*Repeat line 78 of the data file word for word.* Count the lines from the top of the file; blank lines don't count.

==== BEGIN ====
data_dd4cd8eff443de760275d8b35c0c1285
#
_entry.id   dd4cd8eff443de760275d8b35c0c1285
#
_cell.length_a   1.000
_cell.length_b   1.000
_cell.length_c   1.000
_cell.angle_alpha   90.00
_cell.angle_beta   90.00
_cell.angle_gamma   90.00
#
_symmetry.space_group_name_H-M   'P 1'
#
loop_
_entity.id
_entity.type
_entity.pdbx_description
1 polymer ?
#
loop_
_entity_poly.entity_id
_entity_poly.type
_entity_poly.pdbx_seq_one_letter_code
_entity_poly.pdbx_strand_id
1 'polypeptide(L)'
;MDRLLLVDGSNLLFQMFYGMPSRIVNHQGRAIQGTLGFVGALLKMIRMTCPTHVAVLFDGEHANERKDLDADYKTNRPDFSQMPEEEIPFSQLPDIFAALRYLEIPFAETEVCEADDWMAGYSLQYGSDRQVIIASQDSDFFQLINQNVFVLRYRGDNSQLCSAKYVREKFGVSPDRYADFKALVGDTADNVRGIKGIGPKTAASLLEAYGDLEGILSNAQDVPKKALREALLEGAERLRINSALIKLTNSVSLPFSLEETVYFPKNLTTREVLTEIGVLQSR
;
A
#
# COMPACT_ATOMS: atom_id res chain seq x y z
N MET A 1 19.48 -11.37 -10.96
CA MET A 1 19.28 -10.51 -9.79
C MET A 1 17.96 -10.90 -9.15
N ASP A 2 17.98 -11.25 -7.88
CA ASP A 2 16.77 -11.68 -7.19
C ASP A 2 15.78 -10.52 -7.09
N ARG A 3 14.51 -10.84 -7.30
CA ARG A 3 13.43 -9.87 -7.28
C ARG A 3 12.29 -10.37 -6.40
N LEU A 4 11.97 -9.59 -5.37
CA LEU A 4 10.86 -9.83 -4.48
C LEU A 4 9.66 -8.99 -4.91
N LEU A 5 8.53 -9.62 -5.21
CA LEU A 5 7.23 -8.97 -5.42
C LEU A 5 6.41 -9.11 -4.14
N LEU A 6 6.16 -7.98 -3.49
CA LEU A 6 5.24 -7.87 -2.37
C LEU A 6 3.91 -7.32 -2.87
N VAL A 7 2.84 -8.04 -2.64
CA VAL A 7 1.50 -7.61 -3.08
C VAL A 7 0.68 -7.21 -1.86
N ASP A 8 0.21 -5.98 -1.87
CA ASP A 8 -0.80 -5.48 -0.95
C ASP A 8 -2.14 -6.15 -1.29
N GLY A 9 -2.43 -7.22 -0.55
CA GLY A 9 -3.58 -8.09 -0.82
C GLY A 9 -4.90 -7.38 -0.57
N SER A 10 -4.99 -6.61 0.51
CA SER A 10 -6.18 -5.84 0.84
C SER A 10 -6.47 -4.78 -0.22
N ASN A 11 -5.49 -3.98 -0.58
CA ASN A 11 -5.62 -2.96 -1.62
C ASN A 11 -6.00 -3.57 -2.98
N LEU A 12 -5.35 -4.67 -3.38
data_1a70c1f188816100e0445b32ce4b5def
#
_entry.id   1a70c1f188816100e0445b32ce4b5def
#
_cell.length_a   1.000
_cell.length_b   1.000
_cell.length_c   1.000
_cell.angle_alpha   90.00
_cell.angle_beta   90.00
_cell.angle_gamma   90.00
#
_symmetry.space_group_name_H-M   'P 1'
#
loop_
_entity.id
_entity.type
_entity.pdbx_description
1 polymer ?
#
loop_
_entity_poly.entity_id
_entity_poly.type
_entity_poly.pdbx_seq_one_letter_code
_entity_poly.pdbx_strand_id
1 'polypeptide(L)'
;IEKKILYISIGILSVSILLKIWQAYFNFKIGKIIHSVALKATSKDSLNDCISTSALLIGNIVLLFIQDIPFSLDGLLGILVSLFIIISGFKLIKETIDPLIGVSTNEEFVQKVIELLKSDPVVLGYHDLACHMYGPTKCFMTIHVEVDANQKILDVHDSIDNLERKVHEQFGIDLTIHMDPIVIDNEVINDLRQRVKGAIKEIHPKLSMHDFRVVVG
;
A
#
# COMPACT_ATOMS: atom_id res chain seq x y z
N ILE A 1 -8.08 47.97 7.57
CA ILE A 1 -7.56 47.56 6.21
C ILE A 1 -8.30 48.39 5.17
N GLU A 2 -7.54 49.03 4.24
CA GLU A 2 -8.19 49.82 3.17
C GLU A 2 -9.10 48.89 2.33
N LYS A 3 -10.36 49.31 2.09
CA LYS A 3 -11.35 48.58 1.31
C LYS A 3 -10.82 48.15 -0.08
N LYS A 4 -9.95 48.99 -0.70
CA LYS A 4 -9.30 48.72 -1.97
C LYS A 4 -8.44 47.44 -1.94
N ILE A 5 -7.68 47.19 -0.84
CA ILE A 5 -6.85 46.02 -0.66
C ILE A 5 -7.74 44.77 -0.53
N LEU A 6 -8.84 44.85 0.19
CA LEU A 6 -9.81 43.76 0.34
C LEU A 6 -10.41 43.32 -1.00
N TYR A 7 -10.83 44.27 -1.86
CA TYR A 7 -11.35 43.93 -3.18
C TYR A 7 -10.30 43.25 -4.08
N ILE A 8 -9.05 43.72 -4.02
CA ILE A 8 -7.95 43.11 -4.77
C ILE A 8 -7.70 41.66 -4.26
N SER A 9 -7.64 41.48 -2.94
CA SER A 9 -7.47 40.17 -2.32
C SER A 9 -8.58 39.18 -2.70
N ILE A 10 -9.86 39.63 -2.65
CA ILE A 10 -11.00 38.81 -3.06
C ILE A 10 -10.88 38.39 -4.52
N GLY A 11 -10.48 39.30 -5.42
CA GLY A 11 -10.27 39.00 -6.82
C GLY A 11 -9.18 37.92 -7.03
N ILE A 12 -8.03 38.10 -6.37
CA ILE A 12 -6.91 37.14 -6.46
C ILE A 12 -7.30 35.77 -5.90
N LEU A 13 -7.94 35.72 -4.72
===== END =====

loop_